There’s a certain type of calm that follows the echo of waves crashing against rocks. The spray of water at your toes reminding you of the oceans fierceness as the cold wind penetrates your taunt skin to your very bones. These are not the exotic waters of tourist ridden beaches, these are the sands of Wales. This is my home.
As a child my mother disregarded the notion that summer was the time for the seaside. Along with my just as confused brother and sister, I would be packed into the car, the boot housing blankets, wellies, umbrellas and raincoats. The air tightened our lungs and our eyes reflected like glass the sharp coldness of winter. We did not have buckets and spades. Our games were finding the smoothest stone, collecting driftwood to dry out and decorate my mothers fireplace, and that endless search for the perfect shell.
My mother would have us race through the sand dunes, our bodies disappearing and reappearing as we ran up and down the hills of the dunes, our laughter mingling with the whistle of the wind that danced through the somewhat unpleasantly sharp grass that grew sporadically out of the dunes. I’ve concluded with age that this was not for fun and simply a means to keeping us warm and distracted from the fact that we were the only ones populating the abandoned grey beach. I’m grateful for this illusion gifted from my mother.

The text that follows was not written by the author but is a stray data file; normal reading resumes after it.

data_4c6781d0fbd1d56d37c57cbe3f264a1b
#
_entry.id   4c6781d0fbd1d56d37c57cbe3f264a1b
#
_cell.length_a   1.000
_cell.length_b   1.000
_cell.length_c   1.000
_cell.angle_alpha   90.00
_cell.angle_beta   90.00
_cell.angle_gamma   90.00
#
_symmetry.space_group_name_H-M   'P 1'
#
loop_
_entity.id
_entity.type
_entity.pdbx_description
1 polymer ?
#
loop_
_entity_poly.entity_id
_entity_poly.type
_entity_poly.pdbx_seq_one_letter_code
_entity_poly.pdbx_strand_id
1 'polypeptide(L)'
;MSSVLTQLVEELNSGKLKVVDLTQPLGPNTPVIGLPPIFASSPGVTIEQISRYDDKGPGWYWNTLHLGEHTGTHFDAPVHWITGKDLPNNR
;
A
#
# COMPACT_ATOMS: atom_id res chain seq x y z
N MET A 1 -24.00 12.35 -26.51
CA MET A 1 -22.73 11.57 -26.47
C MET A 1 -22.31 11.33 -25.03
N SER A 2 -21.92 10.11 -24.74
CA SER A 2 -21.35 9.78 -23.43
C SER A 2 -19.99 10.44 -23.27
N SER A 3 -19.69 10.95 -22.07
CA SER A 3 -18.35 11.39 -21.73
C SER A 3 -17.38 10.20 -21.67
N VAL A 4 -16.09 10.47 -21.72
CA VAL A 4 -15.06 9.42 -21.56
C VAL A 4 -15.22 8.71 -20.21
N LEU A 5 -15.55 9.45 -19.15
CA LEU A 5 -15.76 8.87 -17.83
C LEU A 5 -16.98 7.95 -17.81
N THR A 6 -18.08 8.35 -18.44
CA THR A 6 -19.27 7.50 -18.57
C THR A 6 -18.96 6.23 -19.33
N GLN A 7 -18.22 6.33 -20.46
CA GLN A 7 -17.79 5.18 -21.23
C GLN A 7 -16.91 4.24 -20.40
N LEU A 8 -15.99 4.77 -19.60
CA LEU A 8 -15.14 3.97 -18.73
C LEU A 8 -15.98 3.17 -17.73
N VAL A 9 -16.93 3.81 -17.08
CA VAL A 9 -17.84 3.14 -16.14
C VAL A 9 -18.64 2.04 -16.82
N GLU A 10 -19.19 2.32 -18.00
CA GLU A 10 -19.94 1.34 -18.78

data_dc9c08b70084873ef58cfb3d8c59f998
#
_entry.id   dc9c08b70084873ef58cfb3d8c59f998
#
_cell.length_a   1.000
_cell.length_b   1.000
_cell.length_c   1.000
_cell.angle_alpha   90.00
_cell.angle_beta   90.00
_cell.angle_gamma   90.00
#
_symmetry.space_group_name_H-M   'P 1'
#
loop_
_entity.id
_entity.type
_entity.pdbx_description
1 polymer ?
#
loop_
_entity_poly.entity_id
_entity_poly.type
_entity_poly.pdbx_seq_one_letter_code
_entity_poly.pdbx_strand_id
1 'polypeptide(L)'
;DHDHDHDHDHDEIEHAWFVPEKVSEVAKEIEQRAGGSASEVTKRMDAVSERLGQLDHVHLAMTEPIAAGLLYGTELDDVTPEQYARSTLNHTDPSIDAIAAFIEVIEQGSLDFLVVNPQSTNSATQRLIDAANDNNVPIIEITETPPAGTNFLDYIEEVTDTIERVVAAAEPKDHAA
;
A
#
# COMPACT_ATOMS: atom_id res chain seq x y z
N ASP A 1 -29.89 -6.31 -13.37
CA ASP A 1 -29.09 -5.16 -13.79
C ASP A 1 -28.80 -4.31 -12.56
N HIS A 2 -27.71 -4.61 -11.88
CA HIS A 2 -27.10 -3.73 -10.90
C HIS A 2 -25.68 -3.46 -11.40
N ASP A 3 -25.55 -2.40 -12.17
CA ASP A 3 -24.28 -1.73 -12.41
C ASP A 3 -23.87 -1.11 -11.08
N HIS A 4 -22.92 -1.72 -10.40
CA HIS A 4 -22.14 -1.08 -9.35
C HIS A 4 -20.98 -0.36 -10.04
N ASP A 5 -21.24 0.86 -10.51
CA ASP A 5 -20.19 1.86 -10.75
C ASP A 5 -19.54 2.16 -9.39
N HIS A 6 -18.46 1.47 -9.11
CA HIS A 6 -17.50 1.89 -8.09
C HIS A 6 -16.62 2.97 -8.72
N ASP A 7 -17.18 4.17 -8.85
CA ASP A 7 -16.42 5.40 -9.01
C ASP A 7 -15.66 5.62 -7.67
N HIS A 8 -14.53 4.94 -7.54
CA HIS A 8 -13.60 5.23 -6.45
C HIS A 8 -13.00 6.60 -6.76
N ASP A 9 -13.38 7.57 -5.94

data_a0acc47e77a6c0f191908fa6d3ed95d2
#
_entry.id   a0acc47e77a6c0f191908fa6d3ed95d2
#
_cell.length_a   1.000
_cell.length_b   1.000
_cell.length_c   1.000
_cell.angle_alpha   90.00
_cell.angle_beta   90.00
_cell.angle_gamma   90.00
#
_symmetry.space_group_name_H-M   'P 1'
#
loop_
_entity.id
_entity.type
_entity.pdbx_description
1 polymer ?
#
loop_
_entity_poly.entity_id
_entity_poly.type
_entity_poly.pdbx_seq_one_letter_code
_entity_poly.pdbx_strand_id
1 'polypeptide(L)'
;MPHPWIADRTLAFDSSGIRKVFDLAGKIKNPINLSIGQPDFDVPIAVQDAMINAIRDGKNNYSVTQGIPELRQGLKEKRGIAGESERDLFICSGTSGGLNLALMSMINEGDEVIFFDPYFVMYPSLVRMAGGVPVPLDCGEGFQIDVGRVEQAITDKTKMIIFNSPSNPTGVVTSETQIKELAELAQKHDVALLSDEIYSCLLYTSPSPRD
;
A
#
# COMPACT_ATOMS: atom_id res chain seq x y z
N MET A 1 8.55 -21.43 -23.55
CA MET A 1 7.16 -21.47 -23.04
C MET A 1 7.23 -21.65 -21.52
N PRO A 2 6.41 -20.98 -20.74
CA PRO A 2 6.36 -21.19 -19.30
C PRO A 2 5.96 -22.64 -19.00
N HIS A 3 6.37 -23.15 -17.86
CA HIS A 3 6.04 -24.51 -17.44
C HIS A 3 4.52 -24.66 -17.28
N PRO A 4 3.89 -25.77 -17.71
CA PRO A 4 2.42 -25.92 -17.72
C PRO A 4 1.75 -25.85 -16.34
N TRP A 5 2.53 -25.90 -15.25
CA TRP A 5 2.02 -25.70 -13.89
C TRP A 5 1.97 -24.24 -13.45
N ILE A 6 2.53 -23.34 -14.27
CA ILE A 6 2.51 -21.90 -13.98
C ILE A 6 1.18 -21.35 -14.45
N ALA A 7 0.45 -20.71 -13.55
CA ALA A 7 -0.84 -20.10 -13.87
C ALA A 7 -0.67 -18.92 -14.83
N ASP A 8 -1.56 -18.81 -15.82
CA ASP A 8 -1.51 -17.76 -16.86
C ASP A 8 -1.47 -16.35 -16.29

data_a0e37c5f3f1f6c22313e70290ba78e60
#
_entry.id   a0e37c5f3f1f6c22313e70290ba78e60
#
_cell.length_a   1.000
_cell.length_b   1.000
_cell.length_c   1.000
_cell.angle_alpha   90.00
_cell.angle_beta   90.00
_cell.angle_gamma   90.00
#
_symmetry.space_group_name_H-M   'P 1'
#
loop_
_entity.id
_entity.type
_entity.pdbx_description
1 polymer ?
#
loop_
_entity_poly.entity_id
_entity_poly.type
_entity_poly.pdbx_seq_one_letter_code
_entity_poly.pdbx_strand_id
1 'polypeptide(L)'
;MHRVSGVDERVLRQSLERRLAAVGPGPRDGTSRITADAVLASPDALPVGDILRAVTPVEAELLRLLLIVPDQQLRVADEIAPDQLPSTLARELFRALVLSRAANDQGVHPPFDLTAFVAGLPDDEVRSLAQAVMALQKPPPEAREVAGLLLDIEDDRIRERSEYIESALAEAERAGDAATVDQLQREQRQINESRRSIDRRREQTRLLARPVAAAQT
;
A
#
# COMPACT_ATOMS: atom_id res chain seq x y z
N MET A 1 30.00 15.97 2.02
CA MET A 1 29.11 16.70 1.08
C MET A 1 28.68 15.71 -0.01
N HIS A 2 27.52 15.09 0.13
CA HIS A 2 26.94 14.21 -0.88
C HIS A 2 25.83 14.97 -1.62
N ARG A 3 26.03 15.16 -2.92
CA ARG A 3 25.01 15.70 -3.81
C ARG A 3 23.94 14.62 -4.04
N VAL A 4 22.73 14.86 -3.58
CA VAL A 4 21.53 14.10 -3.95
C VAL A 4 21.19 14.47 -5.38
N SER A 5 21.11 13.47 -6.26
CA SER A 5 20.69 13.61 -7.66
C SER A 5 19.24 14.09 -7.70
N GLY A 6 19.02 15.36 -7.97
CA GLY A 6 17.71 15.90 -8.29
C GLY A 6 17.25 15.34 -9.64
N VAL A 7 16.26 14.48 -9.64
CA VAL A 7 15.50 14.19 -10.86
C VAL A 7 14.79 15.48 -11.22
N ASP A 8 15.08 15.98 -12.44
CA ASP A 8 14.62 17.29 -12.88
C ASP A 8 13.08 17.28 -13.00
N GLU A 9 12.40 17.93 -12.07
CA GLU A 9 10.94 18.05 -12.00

The ability to find joy in an environment that does not give promise to immediate excitement or comfort is something I may have never discovered for myself if not rounded up and taken on questionable adventures in my youth. Now, if you can’t see for rain and mist you will most likely find me walking in the sand feeling utterly free and reconnected with nature.
Of course Wales has it’s summers and this is also a fine time to visit the beautiful coastline of the country, but that scent of salt won’t consume your nostrils in the same way. You won’t hear the song of the birds being carried on the wind that gently stings your ears. You won’t feel that freedom of wandering, undisturbed, around the rock pools searching for hidden life. You won’t close your eyes and be taken on an adventure to an entirely new world that your imagination has the silence it needs to create, filling in every minute detail like an architect discovering his creation.
If it is cold, dark and dreary…pack up the car, and rediscover those abandoned beaches.